Deep down, everybody loves breakfast—but few among us are lucid enough at daybreak to do anything more creative in the kitchen than float cereal in milk or slap a fried egg on toast.
The solution to getting more out of your cherished breakfast and brunch staples? Wake up your dinner routine by being slightly rebellious and transforming your typical morning foods into a perfectly executed meal tonight.
Yes, everything from pancakes to oats can take their turn on the dinner table. Far from a cop-out, serving breakfast stalwarts such as custardy scrambled eggs and berries for dinner can be your solution to quick, family-friendly meals while also keeping you on track for your healthy eating goals. Truth be told, many breakfast staples can supply the nutrients needed to power up immunity.
Here are five ways to break the rules and serve breakfast for dinner—and feel great about it.
Bake up omelettes inside bell peppers for a healthy, tasty, and quick end-of-day meal. If you’re cooking for a smaller crowd, this recipe is easily halved. Finish everything off with a scattering of chives and/or hot sauce. If steering clear of dairy, you can stir in nondairy milk and shredded vegan cheese.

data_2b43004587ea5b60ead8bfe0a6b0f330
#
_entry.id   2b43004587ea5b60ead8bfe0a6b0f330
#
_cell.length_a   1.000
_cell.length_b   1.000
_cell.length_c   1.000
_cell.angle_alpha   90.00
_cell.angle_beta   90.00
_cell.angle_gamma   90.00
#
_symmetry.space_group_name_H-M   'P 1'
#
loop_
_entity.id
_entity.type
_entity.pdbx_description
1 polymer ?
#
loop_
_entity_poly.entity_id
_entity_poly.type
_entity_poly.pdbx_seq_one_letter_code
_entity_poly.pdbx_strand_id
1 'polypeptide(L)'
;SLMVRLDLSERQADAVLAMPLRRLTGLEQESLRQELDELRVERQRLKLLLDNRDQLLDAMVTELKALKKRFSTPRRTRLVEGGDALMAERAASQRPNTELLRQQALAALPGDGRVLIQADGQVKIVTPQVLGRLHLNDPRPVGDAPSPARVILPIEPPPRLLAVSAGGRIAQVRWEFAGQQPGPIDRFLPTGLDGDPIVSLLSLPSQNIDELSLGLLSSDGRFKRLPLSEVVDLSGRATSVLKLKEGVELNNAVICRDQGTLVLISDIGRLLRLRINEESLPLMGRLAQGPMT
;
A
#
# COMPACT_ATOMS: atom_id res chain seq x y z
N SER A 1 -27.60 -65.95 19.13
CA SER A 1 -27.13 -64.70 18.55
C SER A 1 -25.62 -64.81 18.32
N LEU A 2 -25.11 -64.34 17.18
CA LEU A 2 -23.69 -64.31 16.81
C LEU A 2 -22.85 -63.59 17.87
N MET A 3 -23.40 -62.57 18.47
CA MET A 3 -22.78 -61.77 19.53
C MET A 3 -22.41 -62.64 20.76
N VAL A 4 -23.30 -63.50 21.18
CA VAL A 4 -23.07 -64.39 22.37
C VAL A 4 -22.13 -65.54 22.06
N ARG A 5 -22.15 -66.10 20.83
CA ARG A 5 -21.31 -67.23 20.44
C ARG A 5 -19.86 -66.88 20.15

We took classic cheesy nachos and gave them a breakfast vibe with scrambled eggs and then took them to the next level with satisfying add-ins including beans and creamy avocado. This is a perfect dinner to share around the table where a bit of mess is to be celebrated. You can also serve it with your favourite salsa.
Here, the breakfast favourite, granola, serves as a crunchy topping for this salad featuring seasonal delights, including sweet butternut and apple. The maple-date dressing is sure to be kid-approved. You can add cooked lentils to move it from side dish to complete plant-based meal. If desired, swap out butternut for pumpkin or sweet potato and add a creamy touch with feta or soft goat cheese.
If breakfast oatmeal is your jam, you’ll happily spoon up this oat-infused hearty chili. It comes together quickly enough to add to your weeknight dinner routine, but soaking the steel-cut oats ahead of time is key to having them cook more efficiently. Toppings run the gamut of avocado, sour cream, broken tortilla chips, cilantro, or grated cheddar.
These sweet-savoury pancakes are sure to bring smiles to anyone at the dinner table who longs for flapjack Sunday. If desired, you can add herby flavour to the pancakes with sage or rosemary instead of thyme and swap out parsnip for grated carrot. Serve with a side salad or a plate of roasted veggies.
All sorts of breakfast favourites can also star at dinnertime. Here’s how to stretch your morning glories.
Scatter these crunchy oats on any salad or even over puréed soups.
Stuff into tacos, grain bowls, enchiladas, and quesadillas.
Use to bulk up chilies and soups; use as a whole-grain base for power bowls; or, instead of sweet stuff, stir savoury ingredients into a simmer pot with sliced sun-dried tomatoes, chopped greens, and herbs, and serve risotto-style.
Pancakes and waffles